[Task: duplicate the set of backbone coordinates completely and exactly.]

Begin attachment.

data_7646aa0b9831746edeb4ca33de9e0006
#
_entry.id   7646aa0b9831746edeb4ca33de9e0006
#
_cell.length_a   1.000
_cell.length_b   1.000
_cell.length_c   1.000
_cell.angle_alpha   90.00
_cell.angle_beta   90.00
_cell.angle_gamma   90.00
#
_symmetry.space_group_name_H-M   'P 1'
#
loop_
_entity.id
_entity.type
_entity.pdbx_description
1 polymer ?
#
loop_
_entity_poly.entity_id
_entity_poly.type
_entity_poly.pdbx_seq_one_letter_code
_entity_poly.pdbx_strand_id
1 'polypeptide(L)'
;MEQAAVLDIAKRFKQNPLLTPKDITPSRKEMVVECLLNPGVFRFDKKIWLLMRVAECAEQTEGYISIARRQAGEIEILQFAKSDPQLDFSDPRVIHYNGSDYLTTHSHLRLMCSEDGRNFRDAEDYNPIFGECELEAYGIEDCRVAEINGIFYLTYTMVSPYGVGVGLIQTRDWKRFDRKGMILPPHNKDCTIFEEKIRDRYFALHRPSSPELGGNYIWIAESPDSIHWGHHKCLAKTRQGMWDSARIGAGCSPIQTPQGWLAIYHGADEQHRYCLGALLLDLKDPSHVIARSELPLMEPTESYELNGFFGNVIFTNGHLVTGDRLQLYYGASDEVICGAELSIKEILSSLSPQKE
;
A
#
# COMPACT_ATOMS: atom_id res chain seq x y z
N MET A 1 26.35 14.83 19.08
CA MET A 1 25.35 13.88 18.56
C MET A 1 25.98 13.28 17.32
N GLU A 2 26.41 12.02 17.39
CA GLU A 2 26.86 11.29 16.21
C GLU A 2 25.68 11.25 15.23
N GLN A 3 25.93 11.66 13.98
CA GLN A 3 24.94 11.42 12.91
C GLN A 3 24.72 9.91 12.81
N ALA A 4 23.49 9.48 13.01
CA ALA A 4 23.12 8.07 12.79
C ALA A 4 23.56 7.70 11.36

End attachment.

data_7646aa0b9831746edeb4ca33de9e0006
#
_entry.id   7646aa0b9831746edeb4ca33de9e0006
#
_cell.length_a   1.000
_cell.length_b   1.000
_cell.length_c   1.000
_cell.angle_alpha   90.00
_cell.angle_beta   90.00
_cell.angle_gamma   90.00
#
_symmetry.space_group_name_H-M   'P 1'
#
loop_
_entity.id
_entity.type
_entity.pdbx_description
1 polymer ?
#
loop_
_entity_poly.entity_id
_entity_poly.type
_entity_poly.pdbx_seq_one_letter_code
_entity_poly.pdbx_strand_id
1 'polypeptide(L)'
;MEQAAVLDIAKRFKQNPLLTPKDITPSRKEMVVECLLNPGVFRFDKKIWLLMRVAECAEQTEGYISIARRQAGEIEILQFAKSDPQLDFSDPRVIHYNGSDYLTTHSHLRLMCSEDGRNFRDAEDYNPIFGECELEAYGIEDCRVAEINGIFYLTYTMVSPYGVGVGLIQTRDWKRFDRKGMILPPHNKDCTIFEEKIRDRYFALHRPSSPELGGNYIWIAESPDSIHWGHHKCLAKTRQGMWDSARIGAGCSPIQTPQGWLAIYHGADEQHRYCLGALLLDLKDPSHVIARSELPLMEPTESYELNGFFGNVIFTNGHLVTGDRLQLYYGASDEVICGAELSIKEILSSLSPQKE
;
A
#
# COMPACT_ATOMS: atom_id res chain seq x y z
N MET A 1 26.35 14.83 19.08
CA MET A 1 25.35 13.88 18.56
C MET A 1 25.98 13.28 17.32
N GLU A 2 26.41 12.02 17.39
CA GLU A 2 26.86 11.29 16.21
C GLU A 2 25.68 11.25 15.23
N GLN A 3 25.93 11.66 13.98
CA GLN A 3 24.94 11.42 12.91
C GLN A 3 24.72 9.91 12.81
N ALA A 4 23.49 9.48 13.01
CA ALA A 4 23.12 8.07 12.79
C ALA A 4 23.56 7.70 11.36